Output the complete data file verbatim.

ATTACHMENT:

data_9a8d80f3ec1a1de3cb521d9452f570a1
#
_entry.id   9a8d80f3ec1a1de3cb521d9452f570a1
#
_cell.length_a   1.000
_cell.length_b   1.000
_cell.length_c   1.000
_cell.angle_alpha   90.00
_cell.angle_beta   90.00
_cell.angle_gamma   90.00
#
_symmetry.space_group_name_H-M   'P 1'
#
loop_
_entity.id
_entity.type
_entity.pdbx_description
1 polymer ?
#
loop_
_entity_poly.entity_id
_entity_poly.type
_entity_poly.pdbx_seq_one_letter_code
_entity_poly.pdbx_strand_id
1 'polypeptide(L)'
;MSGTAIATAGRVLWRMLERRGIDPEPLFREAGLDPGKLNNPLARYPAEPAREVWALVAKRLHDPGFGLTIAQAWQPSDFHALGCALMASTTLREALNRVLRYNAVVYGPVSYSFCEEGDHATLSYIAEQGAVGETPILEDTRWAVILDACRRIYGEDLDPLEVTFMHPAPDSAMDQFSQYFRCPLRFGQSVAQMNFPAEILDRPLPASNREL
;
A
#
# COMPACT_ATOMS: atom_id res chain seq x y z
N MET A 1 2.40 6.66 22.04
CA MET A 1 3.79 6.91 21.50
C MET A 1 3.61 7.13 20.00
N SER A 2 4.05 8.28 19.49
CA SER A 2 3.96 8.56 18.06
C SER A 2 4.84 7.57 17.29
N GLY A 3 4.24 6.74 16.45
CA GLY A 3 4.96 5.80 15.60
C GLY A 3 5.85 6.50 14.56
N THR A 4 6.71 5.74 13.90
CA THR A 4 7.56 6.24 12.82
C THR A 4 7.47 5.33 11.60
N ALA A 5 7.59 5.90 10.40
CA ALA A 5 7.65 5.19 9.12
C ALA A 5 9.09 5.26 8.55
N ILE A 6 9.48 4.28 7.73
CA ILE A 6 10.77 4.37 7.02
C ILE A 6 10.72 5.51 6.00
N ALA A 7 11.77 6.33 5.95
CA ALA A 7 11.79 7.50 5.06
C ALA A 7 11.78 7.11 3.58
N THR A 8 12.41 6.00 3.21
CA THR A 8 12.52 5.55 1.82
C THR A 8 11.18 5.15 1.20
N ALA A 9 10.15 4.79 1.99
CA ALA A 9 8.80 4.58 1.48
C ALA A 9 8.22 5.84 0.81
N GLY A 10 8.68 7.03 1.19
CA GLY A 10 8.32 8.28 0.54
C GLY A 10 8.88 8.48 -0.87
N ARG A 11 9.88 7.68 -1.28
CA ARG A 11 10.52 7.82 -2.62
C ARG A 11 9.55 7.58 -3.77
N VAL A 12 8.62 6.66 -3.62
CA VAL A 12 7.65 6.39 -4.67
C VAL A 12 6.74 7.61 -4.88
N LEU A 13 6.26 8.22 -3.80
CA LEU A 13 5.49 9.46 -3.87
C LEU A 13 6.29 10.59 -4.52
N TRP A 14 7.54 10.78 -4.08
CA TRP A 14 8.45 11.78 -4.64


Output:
data_9a8d80f3ec1a1de3cb521d9452f570a1
#
_entry.id   9a8d80f3ec1a1de3cb521d9452f570a1
#
_cell.length_a   1.000
_cell.length_b   1.000
_cell.length_c   1.000
_cell.angle_alpha   90.00
_cell.angle_beta   90.00
_cell.angle_gamma   90.00
#
_symmetry.space_group_name_H-M   'P 1'
#
loop_
_entity.id
_entity.type
_entity.pdbx_description
1 polymer ?
#
loop_
_entity_poly.entity_id
_entity_poly.type
_entity_poly.pdbx_seq_one_letter_code
_entity_poly.pdbx_strand_id
1 'polypeptide(L)'
;MSGTAIATAGRVLWRMLERRGIDPEPLFREAGLDPGKLNNPLARYPAEPAREVWALVAKRLHDPGFGLTIAQAWQPSDFHALGCALMASTTLREALNRVLRYNAVVYGPVSYSFCEEGDHATLSYIAEQGAVGETPILEDTRWAVILDACRRIYGEDLDPLEVTFMHPAPDSAMDQFSQYFRCPLRFGQSVAQMNFPAEILDRPLPASNREL
;
A
#
# COMPACT_ATOMS: atom_id res chain seq x y z
N MET A 1 2.40 6.66 22.04
CA MET A 1 3.79 6.91 21.50
C MET A 1 3.61 7.13 20.00
N SER A 2 4.05 8.28 19.49
CA SER A 2 3.96 8.56 18.06
C SER A 2 4.84 7.57 17.29
N GLY A 3 4.24 6.74 16.45
CA GLY A 3 4.96 5.80 15.60
C GLY A 3 5.85 6.50 14.56
N THR A 4 6.71 5.74 13.90
CA THR A 4 7.56 6.24 12.82
C THR A 4 7.47 5.33 11.60
N ALA A 5 7.59 5.90 10.40
CA ALA A 5 7.65 5.19 9.12
C ALA A 5 9.09 5.26 8.55
N ILE A 6 9.48 4.28 7.73
CA ILE A 6 10.77 4.37 7.02
C ILE A 6 10.72 5.51 6.00
N ALA A 7 11.77 6.33 5.95
CA ALA A 7 11.79 7.50 5.06
C ALA A 7 11.78 7.11 3.58
N THR A 8 12.41 6.00 3.21
CA THR A 8 12.52 5.55 1.82
C THR A 8 11.18 5.15 1.20
N ALA A 9 10.15 4.79 1.99
CA ALA A 9 8.80 4.58 1.48
C ALA A 9 8.22 5.84 0.81
N GLY A 10 8.68 7.03 1.19
CA GLY A 10 8.32 8.28 0.54
C GLY A 10 8.88 8.48 -0.87
N ARG A 11 9.88 7.68 -1.28
CA ARG A 11 10.52 7.82 -2.62
C ARG A 11 9.55 7.58 -3.77
N VAL A 12 8.62 6.66 -3.62
CA VAL A 12 7.65 6.39 -4.67
C VAL A 12 6.74 7.61 -4.88
N LEU A 13 6.26 8.22 -3.80
CA LEU A 13 5.49 9.46 -3.87
C LEU A 13 6.29 10.59 -4.52
N TRP A 14 7.54 10.78 -4.08
CA TRP A 14 8.45 11.78 -4.64